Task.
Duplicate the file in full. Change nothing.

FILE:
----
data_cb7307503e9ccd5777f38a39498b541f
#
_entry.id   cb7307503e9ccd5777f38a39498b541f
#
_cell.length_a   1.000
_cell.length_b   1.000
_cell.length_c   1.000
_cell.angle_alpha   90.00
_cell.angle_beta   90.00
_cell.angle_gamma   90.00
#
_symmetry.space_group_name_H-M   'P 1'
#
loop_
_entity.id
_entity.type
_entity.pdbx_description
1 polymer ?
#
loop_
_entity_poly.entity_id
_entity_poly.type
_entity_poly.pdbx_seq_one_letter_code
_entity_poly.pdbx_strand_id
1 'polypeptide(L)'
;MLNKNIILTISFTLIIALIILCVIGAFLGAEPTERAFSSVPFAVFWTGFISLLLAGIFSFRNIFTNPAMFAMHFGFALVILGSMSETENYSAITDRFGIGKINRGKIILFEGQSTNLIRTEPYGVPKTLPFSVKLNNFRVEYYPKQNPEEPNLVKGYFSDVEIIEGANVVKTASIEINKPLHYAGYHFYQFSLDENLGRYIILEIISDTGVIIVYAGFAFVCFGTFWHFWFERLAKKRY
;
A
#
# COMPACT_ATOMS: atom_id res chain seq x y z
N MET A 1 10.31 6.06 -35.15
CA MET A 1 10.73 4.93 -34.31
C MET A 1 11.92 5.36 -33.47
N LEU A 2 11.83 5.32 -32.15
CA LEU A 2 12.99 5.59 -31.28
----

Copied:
data_cb7307503e9ccd5777f38a39498b541f
#
_entry.id   cb7307503e9ccd5777f38a39498b541f
#
_cell.length_a   1.000
_cell.length_b   1.000
_cell.length_c   1.000
_cell.angle_alpha   90.00
_cell.angle_beta   90.00
_cell.angle_gamma   90.00
#
_symmetry.space_group_name_H-M   'P 1'
#
loop_
_entity.id
_entity.type
_entity.pdbx_description
1 polymer ?
#
loop_
_entity_poly.entity_id
_entity_poly.type
_entity_poly.pdbx_seq_one_letter_code
_entity_poly.pdbx_strand_id
1 'polypeptide(L)'
;MLNKNIILTISFTLIIALIILCVIGAFLGAEPTERAFSSVPFAVFWTGFISLLLAGIFSFRNIFTNPAMFAMHFGFALVILGSMSETENYSAITDRFGIGKINRGKIILFEGQSTNLIRTEPYGVPKTLPFSVKLNNFRVEYYPKQNPEEPNLVKGYFSDVEIIEGANVVKTASIEINKPLHYAGYHFYQFSLDENLGRYIILEIISDTGVIIVYAGFAFVCFGTFWHFWFERLAKKRY
;
A
#
# COMPACT_ATOMS: atom_id res chain seq x y z
N MET A 1 10.31 6.06 -35.15
CA MET A 1 10.73 4.93 -34.31
C MET A 1 11.92 5.36 -33.47
N LEU A 2 11.83 5.32 -32.15
CA LEU A 2 12.99 5.59 -31.28